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Beauty & Fashion

This Is What Your Hair Can Tell You About Your Health

As someone who has been a naturalista for many, many years now (minus when I took a break to rock a modified mohawk and so I relaxed it), I would argue with just about anyone who didn’t think that very few things in this life will teach you more about yourself, your level of self-discipline and patience and how to figure out what works best, no matter what everyone else is doing, than our hair.


However, sometimes, when our tresses are not cooperating in the way that we think they should, while it can be easy to simply chalk it up to having a “bad hair day,” the reality is there could be some underlying health issues going on. Yep, even though it’s not discussed a ton, your hair can actually reveal a lot to you as far as your health is concerned.

Let’s tackle that today. Below are seven things that, if you’re noticing about your own locks, you might want to tend to more than just what’s growing out of the top of your head.

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1. If You’ve Got a Lot of Graying Going on…

You might’ve thought that stress causing hair to turn gray was just a myth; it’s not.What science has discovered is not only does stress have a tendency to compromise your immunity, but it also elevates a neurotransmitter known as noradrenaline, which can lead to melanocyte stem cell loss (those stems play a role in the melanin that is produced inside of our hair follicles) which can ultimately cause gray hair.

Althoughsome studies also reveal that it’s pretty normal for people of African descent to start going gray in their 40s, if you’re younger than that or you’re seeing more silver strands popping up than usual as of late, pondering if you’re allowing yourself to get stressed out (which would also include not getting enough rest) is definitely something that you should put some real thought into.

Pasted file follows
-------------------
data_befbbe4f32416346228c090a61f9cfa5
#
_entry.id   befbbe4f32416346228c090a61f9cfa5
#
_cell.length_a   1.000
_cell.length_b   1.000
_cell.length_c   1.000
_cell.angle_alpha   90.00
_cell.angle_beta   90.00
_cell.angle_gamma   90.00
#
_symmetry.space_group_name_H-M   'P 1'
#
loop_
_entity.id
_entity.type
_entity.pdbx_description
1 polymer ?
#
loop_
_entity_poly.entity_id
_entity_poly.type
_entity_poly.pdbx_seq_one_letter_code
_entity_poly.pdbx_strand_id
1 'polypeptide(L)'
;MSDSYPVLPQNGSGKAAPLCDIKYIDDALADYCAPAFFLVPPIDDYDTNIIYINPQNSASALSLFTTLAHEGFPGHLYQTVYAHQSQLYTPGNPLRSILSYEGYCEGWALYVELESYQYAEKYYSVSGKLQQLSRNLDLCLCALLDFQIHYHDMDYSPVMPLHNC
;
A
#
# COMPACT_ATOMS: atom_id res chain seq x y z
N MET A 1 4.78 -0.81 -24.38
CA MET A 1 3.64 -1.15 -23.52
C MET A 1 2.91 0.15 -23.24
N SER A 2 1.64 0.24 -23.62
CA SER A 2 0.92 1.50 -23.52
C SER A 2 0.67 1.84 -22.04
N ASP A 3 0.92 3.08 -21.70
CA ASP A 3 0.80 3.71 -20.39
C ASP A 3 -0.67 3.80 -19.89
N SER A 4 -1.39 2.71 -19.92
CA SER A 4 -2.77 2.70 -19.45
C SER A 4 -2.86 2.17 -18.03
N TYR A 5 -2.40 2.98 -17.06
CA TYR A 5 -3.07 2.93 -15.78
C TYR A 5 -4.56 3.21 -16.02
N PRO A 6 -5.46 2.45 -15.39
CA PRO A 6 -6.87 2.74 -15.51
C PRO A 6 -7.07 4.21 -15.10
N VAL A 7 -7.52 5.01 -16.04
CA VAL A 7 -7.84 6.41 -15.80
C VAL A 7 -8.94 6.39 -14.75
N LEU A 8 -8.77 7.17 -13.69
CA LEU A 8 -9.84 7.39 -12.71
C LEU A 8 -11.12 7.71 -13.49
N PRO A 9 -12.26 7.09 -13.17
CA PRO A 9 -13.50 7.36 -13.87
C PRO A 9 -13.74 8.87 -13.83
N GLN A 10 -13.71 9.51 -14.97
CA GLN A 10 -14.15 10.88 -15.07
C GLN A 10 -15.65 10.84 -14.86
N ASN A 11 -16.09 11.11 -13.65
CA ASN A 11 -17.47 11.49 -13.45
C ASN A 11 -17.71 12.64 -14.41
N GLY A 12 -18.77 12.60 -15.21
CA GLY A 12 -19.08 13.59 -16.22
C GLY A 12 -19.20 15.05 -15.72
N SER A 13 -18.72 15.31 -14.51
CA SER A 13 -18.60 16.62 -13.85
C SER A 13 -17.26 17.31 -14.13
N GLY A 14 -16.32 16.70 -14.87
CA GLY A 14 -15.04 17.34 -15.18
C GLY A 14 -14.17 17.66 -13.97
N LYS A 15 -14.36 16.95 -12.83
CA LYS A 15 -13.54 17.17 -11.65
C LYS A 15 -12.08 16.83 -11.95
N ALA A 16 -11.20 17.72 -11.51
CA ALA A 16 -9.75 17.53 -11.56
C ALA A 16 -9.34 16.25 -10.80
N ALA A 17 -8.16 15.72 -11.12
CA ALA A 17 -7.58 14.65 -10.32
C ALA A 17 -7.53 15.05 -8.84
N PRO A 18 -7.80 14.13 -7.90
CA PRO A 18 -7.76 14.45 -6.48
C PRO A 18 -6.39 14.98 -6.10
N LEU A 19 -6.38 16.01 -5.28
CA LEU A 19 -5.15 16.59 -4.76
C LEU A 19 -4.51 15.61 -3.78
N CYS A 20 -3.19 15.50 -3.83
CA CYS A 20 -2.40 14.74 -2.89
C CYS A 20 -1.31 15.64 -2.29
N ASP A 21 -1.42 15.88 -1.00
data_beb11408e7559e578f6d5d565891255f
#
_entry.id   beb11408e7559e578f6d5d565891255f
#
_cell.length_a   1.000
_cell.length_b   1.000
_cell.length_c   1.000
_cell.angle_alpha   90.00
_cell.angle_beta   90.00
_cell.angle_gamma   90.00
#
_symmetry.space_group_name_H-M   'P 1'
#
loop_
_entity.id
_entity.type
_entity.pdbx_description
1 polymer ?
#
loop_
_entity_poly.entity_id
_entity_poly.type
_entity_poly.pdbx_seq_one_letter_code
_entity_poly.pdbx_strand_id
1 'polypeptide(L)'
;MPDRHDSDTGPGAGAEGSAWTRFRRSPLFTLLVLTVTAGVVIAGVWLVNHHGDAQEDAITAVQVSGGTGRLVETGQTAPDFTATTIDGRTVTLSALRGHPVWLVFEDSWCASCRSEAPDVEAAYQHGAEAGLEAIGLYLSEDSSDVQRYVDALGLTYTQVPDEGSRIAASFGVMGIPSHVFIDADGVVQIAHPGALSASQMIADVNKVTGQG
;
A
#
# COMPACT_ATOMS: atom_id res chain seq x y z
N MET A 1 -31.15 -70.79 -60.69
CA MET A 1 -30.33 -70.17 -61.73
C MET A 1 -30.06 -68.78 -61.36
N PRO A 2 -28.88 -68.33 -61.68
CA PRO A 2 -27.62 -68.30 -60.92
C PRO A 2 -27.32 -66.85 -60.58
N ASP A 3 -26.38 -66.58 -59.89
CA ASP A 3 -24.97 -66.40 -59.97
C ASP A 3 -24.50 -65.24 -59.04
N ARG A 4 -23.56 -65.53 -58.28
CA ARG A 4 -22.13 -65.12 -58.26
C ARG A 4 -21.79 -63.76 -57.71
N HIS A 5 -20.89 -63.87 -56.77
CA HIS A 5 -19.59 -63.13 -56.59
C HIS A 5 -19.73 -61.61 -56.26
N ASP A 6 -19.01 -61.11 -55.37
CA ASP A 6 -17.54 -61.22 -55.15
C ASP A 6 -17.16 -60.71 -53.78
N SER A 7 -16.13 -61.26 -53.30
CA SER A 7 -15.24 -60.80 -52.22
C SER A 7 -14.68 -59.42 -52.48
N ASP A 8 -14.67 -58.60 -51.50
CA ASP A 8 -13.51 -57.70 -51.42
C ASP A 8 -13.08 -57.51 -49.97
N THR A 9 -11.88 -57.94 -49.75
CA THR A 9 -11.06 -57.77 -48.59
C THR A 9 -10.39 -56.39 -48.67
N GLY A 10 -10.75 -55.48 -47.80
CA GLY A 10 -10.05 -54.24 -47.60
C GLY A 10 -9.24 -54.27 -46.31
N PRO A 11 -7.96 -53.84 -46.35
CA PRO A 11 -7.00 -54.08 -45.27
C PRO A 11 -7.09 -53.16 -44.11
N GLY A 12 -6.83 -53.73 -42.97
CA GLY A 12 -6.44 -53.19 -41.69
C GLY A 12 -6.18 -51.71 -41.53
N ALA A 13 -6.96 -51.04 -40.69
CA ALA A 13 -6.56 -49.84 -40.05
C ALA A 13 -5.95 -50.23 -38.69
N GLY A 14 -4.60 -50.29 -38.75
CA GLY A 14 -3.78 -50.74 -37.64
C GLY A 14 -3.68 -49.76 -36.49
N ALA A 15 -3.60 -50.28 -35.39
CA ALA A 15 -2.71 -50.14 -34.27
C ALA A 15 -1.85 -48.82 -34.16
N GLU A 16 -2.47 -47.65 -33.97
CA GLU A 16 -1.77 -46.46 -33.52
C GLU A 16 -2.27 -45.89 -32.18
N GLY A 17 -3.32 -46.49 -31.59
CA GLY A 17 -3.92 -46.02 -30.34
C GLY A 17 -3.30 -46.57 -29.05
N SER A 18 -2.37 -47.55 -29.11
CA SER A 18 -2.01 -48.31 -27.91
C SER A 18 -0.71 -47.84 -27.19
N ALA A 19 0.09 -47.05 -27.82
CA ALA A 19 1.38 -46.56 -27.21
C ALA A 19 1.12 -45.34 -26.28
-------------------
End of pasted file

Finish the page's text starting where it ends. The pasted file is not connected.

2. If Your Hair Is Shedding More than Usual…

If you’re losing somewhere between50-125 strands of hair a day, that’s perfectly fine.Hair runs on life cycles (each strand has its own), so shedding is a part of the process. On the other hand, if you’re seeing a lot more than that in your comb, pardon the pun, but you shouldn’t simply “brush that off.” Gaining over 20 pounds, hormonal fluctuations, stress, and recently giving birth to a child can all be the underlying cause for why you’re losing more of your hair. Also, a reason that shouldn’t be overlooked or underestimated is being anemic (or borderline anemic).

The reality is that when there isn’t enough blood in your system, your hair follicles are not able to receive the nutrients and oxygen that they need in order for your hair to thrive. So, if lately, you’ve been feeling extra tired or weak, you’re dizzy or lightheaded, you’ve got headaches out of nowhere, and/or you’re experiencing a shortness of breath and you’re losing hair strands, make an appointment to see your doctor ASAP.

If you’re anemic, that’s nothing to play with (Black people are over three times more likely to have anemia than white people, by the way).

3. If Your Tresses Are Dry and Brittle…

Not drinking enough water, not deep conditioning your hair (along with using a leave-in conditioner on wash days), using hair productsthat contain harsh chemicals, and not applying hair productsthat contain sunscreen — all of these things can ultimately cause hair that is both dry and brittle.So, can scalp infections, hormone imbalances, hair shaft disorders (likeMenkes disease), anda side effect of prescribed medication.

Speaking of prescriptions, if you’re on the pill, it’s worth noting that going on or off of it can cause dry hairand/or scalp (due tohormone fluctuations). So, if your hair seems to be extremely dry, no matter what you do, and you do happen to be on an oral form of birth control, speak with your doctor; they might be able to switch up your prescription for something that will be “kinder” to your tresses in the long run.

4. If Your Locks Seem to Be Thinning Out…